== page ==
On Tuesday I was one of 300,000 people who descended on our nation’s capital to rally for the release of 240 hostages being held by Hamas. We stood together across faith, across denomination, across race and sexuality as we sang out and prayed for an end to antisemitism. We applauded the speakers who supported Israel’s right to defend itself against terror. We were moved by those who lifted up the humanity of both Palestinians and Israelis. Our heart was pulled as we heard from the parents of kidnapped children. KI was there in full, a large group of us representing our congregation on a day that mattered to us, mattered to Israelis watching from afar and – absolutely – to those who are trying to justify their apathy and/or disdain for our people.
Amid an altogether harrowing five weeks for the Jewish people, the rally in Washington was precisely what the soul needed. It was a show of unity in the face of division. It was a moment of solidarity in the face of infighting. It was a reminder that we are not in this alone, that as isolated as we might feel at work or school or online, we are part of a proud and steadfast Jewish community.
At the rally there were signs and flags for miles. Israeli flags, American flags, Zionist flags, LGBTQ+ flags. There were signs of hope, of love, of resolve, even of levity (“More Hummus, Less Hamas”). There were men and women, young and old, those in black hats, those in tie-dye, democrats and republicans, those who had come from down the street and those who had flown in from Arizona, Minnesota, Michigan, Florida, California and Texas. I saw teens. I saw infants. I saw the elderly, the disabled, the quiet and the outspoken.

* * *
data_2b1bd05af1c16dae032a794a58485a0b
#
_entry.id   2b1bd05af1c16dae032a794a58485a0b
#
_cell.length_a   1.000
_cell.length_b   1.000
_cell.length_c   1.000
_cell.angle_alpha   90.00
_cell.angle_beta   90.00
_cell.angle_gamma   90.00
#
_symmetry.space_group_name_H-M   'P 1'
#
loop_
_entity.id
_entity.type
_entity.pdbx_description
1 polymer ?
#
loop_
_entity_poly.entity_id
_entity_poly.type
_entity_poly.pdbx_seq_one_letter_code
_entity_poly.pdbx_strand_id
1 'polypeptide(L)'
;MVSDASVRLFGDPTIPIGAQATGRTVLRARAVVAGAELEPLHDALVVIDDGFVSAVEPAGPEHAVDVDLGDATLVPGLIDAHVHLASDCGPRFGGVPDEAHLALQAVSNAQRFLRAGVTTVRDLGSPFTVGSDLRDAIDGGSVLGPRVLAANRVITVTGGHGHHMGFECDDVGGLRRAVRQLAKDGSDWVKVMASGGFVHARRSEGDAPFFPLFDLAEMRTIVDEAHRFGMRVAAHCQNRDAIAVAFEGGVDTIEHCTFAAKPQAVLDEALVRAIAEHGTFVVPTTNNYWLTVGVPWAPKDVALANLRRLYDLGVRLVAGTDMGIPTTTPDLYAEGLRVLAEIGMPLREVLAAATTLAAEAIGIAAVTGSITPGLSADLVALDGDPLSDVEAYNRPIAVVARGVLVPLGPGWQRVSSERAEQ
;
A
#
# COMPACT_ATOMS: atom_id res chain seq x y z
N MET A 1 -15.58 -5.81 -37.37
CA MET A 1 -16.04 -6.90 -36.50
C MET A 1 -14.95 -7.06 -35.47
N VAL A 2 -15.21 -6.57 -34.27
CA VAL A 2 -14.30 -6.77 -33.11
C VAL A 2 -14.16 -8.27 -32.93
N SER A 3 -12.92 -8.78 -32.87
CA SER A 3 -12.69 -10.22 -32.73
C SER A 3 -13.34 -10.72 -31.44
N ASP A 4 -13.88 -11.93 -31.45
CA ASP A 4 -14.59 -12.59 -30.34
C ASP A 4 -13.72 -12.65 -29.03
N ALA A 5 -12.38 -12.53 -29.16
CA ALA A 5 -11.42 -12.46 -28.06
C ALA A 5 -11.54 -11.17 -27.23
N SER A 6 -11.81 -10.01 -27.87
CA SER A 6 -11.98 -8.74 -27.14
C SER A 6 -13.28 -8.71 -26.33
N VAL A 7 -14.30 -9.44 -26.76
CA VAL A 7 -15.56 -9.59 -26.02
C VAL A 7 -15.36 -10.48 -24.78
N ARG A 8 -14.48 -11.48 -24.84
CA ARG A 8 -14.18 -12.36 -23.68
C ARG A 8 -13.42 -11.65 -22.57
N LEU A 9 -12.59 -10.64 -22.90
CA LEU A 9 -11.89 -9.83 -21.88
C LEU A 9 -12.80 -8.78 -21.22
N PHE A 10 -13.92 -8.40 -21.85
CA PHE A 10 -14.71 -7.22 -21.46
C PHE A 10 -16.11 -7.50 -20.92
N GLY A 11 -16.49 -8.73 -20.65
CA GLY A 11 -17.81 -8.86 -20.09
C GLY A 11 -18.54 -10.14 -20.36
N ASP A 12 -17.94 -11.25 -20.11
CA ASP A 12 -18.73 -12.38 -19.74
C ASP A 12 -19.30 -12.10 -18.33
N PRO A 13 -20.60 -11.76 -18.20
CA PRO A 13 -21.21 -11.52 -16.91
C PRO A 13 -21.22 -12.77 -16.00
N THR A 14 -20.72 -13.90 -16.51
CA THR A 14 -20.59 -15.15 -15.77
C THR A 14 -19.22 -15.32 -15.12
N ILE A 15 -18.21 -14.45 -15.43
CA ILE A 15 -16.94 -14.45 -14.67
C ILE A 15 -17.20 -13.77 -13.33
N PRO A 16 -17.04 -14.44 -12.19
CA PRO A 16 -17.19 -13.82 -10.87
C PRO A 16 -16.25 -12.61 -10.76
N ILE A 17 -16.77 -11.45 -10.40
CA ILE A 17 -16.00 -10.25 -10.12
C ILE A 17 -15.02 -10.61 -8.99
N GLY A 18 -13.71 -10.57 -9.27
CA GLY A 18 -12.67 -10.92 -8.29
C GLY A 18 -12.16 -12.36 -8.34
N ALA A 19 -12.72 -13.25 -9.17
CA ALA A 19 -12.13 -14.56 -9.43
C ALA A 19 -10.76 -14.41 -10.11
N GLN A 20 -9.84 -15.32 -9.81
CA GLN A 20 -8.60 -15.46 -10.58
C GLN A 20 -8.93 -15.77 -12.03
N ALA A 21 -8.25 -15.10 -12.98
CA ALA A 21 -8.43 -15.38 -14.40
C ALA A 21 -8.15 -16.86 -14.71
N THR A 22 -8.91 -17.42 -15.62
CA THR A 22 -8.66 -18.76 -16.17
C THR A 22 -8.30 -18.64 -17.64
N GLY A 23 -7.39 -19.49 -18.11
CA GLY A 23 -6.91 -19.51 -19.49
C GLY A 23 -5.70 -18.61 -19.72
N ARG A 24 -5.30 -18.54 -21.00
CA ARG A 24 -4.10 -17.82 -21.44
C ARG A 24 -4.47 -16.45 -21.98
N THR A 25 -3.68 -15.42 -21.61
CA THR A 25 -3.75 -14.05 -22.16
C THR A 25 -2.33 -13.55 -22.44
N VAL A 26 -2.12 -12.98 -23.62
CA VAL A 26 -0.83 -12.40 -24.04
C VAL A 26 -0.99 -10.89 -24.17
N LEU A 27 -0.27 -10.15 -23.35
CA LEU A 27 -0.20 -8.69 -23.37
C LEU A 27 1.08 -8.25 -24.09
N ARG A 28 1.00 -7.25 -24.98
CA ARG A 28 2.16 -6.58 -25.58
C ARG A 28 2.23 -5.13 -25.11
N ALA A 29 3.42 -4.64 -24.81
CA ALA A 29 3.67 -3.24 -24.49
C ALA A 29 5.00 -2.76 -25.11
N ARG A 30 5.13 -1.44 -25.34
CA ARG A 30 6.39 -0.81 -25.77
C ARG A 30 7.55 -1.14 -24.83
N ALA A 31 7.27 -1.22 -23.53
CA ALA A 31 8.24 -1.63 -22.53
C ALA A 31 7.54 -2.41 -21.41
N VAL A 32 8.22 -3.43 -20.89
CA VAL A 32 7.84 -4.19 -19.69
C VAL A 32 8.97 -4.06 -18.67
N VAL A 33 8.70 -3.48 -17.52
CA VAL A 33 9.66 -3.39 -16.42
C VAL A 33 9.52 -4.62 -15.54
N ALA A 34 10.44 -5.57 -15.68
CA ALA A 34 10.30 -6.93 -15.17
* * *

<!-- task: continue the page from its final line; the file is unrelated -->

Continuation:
The one sign that perhaps spoke loudest to me was the one that said: “Never Again Is Now.” In a sea of signs, this one grabbed me. We are living in a time of shocking prejudice. The ADL reports that anti-Semitic incidents are up 400% since October 7. An age-old hatred for our people has been uncovered. In too many instances, would-be allies have either remained totally silent or turned on us outright. We must call out hate, be proud of how we are and continue to urge Israel to a place of the highest Jewish ideals.
Finally, it cannot be lost on us either that all of this happened not only in our nation’s capital, but in the heart of the capital, with the Washington Monument behind us and the Capitol Building just in front of us. Not a mile away was the White House and the Jefferson Memorial. We stood where so many American dignitaries and icons have also stood, those who – in their own time – used their voice and their vote for an America of greater justice and compassion. It is a site where people have urged peace across so many wars. It is a site where people have demanded equality across so many generations. It is where we have come to remember, as we did amid the AIDS epidemic, or to march for awareness, as we did amid the soaring death tolls in Darfur. In 1987, I joined with my family at that very site to demand both the protection and release of Soviet Jewry. Yesterday, I was with my son, raising up the cause of our time, and every time, an Israel that can and will defend itself against hate and terror in the name of its very survival. We American Jews have a voice. We must use it for the good.
May Israel know peace and God willing soon. May innocent lives be spared. May we remain united as a Jewish family, now and always. Amen.